Influence – A Career Strategy Tool
Often when conducting training and coaching sessions, even at supervisor, manager, director, and vice president levels, many people feel powerless at work. Indeed, a title alone doesn’t necessarily guarantee you a higher level of power or greater influence. Yes, it’s true, authority does and always will have the final power leverage in almost any given situation. But that does not mean you have no power or influence. So, how can you gain power and influence and why is it important in helping achieve your career goals?
While gaining or exercising influence has never been a piece of cake, today’s distractions add another layer of difficulty. These distractions include the rapid changes all around us. Remember, that activity outside the workplace can be just as distracting as events occurring right under our noses. These include changes in the market, politics, merger/acquisitions, technological changes, and information overload. There may appear to be no room for you or your brand of influence. Further, many people hear the word power and automatically have a dim view of it.
The Dark Side of Power
The mere mention of the word “power” and even “influence” can send some people scurrying down a rabbit hole. These words conjure up visions of the strong over the weak, power hungry elitists, and our old friend, Machiavelli. Unfortunately, yes, there will always be those who feel they are above the law, above others, and above ethics. On the other hand, power can be wielded in an ethical manner and with a velvet glove. Let’s look at how you can achieve that kind of power and influence for your own good, the good of others, and the good of the organization.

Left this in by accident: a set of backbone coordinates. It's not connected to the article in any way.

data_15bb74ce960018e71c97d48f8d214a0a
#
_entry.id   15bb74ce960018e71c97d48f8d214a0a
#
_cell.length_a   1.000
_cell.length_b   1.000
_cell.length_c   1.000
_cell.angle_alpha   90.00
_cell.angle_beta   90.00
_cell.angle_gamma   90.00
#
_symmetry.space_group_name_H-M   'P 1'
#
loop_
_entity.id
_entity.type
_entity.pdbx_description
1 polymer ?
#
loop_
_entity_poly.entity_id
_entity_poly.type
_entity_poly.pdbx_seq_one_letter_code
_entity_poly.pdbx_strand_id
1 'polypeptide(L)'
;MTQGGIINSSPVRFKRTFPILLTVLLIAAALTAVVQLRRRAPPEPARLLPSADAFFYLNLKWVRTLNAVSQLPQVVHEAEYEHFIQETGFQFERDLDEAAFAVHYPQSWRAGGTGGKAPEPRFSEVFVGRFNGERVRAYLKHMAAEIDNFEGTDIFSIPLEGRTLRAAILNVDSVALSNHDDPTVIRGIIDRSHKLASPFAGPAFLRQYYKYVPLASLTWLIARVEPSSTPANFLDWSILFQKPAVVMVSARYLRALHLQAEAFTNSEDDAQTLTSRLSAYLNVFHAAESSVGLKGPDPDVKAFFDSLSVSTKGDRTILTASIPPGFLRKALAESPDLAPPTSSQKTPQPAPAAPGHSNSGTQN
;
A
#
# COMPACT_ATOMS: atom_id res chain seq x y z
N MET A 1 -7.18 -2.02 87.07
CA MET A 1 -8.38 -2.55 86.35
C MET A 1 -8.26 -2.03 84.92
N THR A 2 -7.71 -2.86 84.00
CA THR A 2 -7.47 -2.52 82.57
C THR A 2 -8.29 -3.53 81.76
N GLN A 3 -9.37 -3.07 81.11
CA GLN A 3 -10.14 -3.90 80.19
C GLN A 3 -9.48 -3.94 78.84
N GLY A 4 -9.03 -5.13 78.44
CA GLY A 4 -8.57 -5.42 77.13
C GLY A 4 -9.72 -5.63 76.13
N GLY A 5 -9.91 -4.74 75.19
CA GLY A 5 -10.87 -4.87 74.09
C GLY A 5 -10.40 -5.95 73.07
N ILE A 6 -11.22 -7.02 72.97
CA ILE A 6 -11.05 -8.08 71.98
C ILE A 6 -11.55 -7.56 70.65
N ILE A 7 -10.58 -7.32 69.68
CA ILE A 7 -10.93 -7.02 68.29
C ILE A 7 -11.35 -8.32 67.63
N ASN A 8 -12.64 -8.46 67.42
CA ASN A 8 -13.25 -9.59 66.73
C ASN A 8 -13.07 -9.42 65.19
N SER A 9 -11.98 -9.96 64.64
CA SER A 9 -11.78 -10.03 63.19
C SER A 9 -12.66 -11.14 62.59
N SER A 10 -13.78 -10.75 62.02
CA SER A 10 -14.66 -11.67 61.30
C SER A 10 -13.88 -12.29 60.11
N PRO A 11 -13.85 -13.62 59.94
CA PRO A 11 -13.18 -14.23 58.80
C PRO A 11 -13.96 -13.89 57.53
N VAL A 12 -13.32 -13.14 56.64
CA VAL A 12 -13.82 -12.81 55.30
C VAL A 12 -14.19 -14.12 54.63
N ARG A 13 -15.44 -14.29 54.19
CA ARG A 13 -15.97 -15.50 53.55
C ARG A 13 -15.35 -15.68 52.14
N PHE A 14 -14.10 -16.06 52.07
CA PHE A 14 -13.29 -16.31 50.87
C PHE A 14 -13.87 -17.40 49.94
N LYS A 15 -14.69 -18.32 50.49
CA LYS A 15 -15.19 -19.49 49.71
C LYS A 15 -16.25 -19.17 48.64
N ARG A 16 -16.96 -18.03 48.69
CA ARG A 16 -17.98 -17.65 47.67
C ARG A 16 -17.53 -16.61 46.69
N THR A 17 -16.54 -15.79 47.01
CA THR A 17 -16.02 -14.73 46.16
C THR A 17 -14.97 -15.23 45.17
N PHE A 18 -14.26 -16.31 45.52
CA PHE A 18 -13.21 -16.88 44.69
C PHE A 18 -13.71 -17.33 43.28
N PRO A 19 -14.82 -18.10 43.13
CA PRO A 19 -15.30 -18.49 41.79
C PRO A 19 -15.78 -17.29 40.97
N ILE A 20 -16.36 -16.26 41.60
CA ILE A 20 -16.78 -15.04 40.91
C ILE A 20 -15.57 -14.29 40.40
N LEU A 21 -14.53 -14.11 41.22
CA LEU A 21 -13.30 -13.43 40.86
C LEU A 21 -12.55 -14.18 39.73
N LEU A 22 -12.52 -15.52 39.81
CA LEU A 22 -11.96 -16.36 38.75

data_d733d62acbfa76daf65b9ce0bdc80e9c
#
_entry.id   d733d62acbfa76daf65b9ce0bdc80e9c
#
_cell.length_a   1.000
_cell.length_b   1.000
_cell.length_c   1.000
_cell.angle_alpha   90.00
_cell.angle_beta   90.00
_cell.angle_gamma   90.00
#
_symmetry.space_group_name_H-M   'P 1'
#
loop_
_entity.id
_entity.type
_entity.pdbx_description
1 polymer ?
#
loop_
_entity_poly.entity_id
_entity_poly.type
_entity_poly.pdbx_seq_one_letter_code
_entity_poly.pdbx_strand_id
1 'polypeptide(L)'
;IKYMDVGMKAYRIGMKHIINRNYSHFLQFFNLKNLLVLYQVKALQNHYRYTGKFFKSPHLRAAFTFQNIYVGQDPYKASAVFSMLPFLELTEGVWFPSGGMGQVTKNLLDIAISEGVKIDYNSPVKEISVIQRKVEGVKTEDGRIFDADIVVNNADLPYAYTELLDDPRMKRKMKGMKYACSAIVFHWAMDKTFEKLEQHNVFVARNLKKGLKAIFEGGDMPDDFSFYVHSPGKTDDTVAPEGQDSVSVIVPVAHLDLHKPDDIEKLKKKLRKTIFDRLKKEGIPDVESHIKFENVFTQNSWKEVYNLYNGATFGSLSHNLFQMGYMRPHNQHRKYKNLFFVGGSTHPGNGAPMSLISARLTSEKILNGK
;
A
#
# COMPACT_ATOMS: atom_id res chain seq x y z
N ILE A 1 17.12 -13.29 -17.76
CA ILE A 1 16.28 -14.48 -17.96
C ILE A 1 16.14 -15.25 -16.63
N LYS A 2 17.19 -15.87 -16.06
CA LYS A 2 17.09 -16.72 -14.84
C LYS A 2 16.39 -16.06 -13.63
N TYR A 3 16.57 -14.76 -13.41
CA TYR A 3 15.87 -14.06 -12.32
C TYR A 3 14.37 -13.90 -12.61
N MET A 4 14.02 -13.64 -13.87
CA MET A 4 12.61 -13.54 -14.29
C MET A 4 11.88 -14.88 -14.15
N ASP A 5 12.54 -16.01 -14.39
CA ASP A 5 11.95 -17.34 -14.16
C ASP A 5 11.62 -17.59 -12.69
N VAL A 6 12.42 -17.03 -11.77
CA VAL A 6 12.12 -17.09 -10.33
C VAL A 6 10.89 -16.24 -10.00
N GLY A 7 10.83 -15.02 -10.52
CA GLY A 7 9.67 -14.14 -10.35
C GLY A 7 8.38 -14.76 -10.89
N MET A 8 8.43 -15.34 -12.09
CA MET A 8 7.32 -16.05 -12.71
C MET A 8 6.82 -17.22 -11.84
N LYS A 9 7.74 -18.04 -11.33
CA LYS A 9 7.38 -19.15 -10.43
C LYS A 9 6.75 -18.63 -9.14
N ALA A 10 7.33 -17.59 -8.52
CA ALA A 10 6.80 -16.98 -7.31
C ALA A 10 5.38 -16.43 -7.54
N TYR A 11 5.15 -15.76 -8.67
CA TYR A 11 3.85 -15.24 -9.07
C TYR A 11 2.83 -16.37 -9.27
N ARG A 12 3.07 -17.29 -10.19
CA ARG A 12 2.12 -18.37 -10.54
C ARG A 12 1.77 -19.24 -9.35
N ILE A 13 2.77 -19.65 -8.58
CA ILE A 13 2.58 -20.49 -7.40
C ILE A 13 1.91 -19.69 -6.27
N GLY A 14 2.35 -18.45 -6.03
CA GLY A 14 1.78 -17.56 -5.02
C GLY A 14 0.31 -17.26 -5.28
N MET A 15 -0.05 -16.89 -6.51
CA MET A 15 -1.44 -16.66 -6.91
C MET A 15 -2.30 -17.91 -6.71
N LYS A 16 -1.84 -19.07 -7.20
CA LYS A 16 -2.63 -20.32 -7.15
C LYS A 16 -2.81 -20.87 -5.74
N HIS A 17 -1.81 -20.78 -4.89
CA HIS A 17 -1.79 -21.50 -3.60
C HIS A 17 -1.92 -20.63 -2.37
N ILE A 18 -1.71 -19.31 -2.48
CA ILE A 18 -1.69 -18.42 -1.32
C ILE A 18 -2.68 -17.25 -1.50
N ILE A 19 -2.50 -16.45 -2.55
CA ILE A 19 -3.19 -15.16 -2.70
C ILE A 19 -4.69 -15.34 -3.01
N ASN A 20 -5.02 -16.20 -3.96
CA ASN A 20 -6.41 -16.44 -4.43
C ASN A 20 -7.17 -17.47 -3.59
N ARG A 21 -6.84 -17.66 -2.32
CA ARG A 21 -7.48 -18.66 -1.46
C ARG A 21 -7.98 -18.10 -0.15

Outside In – Dress appropriately. You don’t have to have expensive clothes to look put together, professional, or even classy. You do need to dress in clothes that fit the next role you’re seeking to achieve next. You do need to look clean, well groomed, and comfortable. Feeling comfortable in your outfits does not mean jeans or sweats. While jeans might be appropriate in some settings, sweats would not…OK, if you work in a gym, but you get my point. Even on casual Fridays, pay attention to what executives wear and take a clue.
Body Talk – Always have a good posture. Not only is it healthy, it makes you appear more powerful and “in charge.” Maintain an open posture. Don’t cross your arms and legs particularly when you’re speaking to a colleague whom you don’t know well yet. Having a closed body posture will not help build trust. Maintain eye contact, don’t stare, but in American society, eye contact es muy importante.
Listen – Everyone wants to feel they both have a voice and that that voice has been heard. You can’t give people your undivided attention with schedules, to do lists, and projects running circles in your head while you’re talking or trying to listen. So put everything in your head on hold and focus on the conversation at hand. You will gain a level of respect from your colleagues you can’t buy. There are exceptions to every rule. Do not listen to or spread gossip. This is an instant power and influence loser.